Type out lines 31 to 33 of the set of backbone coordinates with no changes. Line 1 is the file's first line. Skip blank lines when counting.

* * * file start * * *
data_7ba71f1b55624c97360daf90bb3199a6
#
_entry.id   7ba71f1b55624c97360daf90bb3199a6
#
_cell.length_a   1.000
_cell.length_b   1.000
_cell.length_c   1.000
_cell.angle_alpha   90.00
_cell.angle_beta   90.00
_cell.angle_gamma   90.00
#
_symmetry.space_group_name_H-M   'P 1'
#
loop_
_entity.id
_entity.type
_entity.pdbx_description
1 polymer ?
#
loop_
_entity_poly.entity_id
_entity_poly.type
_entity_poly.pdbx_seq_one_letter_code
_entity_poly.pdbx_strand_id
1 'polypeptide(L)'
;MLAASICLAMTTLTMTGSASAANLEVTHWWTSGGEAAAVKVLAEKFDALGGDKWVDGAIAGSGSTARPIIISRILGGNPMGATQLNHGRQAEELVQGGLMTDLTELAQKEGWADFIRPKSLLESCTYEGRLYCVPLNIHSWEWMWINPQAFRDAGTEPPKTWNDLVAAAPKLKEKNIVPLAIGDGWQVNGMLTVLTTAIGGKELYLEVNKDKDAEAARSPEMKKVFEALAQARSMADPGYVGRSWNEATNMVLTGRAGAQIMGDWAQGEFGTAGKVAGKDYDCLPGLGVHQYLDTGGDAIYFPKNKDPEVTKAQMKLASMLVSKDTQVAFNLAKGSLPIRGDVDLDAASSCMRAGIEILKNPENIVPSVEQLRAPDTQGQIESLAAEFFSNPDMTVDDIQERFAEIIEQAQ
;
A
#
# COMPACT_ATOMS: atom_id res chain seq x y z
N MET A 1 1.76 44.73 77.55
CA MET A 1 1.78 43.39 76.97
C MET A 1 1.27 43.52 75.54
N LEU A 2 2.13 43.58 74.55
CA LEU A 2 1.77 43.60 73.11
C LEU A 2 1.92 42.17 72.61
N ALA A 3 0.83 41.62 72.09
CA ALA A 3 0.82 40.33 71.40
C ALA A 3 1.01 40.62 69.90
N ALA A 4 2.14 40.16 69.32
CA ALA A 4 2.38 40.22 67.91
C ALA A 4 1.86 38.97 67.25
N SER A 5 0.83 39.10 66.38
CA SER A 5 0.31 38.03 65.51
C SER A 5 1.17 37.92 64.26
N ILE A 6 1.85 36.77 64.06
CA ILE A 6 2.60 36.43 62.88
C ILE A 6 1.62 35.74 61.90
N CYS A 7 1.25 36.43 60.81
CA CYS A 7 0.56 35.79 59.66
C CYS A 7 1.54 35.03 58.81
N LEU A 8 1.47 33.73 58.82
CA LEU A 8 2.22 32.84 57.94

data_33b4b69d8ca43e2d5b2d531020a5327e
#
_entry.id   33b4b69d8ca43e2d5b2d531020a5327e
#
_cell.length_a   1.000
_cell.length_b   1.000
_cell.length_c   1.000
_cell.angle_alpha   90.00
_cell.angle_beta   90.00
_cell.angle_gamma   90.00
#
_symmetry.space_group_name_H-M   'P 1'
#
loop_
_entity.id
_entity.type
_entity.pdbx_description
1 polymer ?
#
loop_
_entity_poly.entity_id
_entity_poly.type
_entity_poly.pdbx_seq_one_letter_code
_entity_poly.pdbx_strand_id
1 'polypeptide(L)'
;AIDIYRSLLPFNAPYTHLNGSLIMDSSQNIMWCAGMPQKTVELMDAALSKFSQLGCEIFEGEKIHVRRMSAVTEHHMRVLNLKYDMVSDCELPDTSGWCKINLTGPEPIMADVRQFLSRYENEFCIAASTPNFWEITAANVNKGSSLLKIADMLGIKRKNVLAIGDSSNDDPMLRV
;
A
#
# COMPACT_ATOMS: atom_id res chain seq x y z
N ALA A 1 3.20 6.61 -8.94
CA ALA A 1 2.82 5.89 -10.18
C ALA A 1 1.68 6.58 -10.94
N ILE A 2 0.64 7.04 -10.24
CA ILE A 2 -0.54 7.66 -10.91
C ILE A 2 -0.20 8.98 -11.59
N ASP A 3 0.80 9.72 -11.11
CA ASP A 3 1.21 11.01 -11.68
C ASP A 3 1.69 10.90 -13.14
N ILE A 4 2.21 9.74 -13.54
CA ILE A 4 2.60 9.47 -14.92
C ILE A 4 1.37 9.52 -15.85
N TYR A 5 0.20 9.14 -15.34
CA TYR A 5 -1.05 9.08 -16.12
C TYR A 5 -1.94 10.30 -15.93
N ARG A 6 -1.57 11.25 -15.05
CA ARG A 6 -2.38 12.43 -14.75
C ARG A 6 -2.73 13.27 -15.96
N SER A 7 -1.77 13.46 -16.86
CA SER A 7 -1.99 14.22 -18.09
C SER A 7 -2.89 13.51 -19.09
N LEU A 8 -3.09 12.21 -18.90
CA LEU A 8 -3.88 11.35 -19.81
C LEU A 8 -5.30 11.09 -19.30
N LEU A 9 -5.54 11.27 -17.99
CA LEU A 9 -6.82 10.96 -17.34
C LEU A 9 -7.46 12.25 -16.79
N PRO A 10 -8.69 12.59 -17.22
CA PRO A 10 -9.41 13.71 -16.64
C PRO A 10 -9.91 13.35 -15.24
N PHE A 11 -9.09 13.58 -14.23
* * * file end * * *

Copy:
N MET A 1 1.76 44.73 77.55
CA MET A 1 1.78 43.39 76.97
C MET A 1 1.27 43.52 75.54